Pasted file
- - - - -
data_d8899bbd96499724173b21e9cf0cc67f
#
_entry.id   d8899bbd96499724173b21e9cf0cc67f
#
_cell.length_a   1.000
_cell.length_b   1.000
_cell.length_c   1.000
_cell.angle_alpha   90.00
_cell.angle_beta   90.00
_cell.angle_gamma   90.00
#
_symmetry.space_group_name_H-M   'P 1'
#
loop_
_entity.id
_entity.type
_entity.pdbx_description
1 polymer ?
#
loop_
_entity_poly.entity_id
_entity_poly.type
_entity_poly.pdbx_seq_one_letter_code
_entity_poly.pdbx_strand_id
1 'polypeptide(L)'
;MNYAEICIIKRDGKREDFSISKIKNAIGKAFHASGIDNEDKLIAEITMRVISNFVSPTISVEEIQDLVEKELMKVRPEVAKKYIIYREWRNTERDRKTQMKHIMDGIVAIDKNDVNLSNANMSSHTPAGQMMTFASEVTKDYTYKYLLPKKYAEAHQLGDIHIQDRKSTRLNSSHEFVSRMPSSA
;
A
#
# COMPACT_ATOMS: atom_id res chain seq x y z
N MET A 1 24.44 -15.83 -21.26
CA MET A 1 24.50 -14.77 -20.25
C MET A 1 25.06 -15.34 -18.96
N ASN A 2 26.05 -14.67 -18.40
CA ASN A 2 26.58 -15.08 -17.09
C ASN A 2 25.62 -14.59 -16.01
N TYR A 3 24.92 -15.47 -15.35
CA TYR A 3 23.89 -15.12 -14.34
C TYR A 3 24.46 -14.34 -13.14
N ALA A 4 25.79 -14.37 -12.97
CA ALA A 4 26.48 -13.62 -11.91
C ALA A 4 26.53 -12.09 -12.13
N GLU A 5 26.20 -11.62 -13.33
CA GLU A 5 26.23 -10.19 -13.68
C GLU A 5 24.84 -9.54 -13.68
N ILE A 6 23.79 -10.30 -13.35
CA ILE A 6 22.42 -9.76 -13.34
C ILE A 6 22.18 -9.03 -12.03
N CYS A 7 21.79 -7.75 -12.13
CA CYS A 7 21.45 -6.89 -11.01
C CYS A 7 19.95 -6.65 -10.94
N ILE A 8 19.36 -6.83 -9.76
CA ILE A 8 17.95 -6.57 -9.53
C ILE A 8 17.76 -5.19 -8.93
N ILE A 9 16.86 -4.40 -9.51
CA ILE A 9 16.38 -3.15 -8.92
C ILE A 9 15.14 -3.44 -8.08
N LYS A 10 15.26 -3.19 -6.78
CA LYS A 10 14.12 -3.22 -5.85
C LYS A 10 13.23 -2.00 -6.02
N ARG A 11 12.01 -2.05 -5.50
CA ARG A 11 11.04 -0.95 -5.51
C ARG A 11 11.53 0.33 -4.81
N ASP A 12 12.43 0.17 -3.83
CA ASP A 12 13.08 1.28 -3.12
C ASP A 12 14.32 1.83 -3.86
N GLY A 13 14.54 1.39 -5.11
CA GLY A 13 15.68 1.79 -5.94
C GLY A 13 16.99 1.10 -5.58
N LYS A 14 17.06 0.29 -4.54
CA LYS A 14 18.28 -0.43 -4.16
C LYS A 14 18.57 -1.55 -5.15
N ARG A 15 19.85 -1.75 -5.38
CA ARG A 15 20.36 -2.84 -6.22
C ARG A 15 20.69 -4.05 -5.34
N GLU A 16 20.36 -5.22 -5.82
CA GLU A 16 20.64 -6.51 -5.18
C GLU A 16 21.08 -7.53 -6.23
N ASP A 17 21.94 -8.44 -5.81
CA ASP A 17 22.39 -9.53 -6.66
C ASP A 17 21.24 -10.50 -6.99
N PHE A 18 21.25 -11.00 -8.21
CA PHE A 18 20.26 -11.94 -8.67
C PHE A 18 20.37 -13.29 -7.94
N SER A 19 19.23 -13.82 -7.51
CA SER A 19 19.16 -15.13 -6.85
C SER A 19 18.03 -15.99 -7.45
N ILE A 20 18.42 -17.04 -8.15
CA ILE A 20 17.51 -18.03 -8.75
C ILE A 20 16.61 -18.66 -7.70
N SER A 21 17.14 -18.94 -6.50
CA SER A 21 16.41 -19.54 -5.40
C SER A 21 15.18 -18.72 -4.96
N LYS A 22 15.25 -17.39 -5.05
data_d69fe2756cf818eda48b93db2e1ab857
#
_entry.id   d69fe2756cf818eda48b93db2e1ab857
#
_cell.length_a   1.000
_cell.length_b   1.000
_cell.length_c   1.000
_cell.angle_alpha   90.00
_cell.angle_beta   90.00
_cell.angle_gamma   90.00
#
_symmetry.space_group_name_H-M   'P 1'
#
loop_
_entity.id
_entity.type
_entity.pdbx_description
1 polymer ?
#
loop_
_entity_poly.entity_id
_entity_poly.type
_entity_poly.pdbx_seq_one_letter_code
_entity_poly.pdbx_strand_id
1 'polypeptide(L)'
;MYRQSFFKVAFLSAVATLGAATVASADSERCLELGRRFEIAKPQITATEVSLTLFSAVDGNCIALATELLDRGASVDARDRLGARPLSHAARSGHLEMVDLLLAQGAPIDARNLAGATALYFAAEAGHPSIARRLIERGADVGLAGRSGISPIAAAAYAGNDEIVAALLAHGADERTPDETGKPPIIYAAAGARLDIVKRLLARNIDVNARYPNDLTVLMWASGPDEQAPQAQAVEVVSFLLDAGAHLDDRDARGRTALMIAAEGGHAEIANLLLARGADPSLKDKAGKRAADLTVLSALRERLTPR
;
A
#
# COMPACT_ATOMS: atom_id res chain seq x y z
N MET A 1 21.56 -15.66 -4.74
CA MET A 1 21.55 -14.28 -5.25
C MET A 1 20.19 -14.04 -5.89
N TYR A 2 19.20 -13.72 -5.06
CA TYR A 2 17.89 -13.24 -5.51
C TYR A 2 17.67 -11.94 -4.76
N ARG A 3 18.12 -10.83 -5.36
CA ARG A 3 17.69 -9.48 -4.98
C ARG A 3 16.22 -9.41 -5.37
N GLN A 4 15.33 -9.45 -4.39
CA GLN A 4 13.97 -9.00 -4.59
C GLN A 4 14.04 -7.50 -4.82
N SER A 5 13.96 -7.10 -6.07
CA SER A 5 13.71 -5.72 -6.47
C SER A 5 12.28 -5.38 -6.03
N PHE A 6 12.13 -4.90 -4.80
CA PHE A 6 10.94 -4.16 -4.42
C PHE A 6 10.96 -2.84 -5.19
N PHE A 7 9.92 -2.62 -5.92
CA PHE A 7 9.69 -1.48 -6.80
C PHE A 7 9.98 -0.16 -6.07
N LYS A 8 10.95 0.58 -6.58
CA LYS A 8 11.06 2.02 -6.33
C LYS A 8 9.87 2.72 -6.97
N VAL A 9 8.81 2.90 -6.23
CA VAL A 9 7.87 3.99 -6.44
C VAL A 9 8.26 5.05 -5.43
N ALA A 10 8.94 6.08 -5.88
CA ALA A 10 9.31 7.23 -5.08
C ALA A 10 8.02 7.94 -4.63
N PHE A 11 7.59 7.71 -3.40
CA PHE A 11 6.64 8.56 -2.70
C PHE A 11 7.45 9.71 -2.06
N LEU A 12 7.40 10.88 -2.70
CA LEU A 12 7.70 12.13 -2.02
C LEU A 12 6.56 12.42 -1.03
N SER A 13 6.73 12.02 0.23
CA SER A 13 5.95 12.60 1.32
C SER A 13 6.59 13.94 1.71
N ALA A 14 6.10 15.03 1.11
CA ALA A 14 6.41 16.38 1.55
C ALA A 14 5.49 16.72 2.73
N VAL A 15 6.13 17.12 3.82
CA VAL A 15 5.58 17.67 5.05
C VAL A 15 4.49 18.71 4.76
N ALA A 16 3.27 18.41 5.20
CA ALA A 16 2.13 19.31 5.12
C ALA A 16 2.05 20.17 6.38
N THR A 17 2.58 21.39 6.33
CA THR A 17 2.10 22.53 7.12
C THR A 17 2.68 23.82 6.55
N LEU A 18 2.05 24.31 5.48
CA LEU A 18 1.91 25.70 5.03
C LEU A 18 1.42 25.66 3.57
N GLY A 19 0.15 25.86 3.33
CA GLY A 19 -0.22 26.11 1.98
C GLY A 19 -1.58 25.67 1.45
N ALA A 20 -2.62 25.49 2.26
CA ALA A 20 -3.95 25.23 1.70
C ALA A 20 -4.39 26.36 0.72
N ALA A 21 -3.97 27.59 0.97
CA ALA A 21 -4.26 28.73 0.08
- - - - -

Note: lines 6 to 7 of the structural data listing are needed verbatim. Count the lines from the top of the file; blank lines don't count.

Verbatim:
_cell.length_b   1.000
_cell.length_c   1.000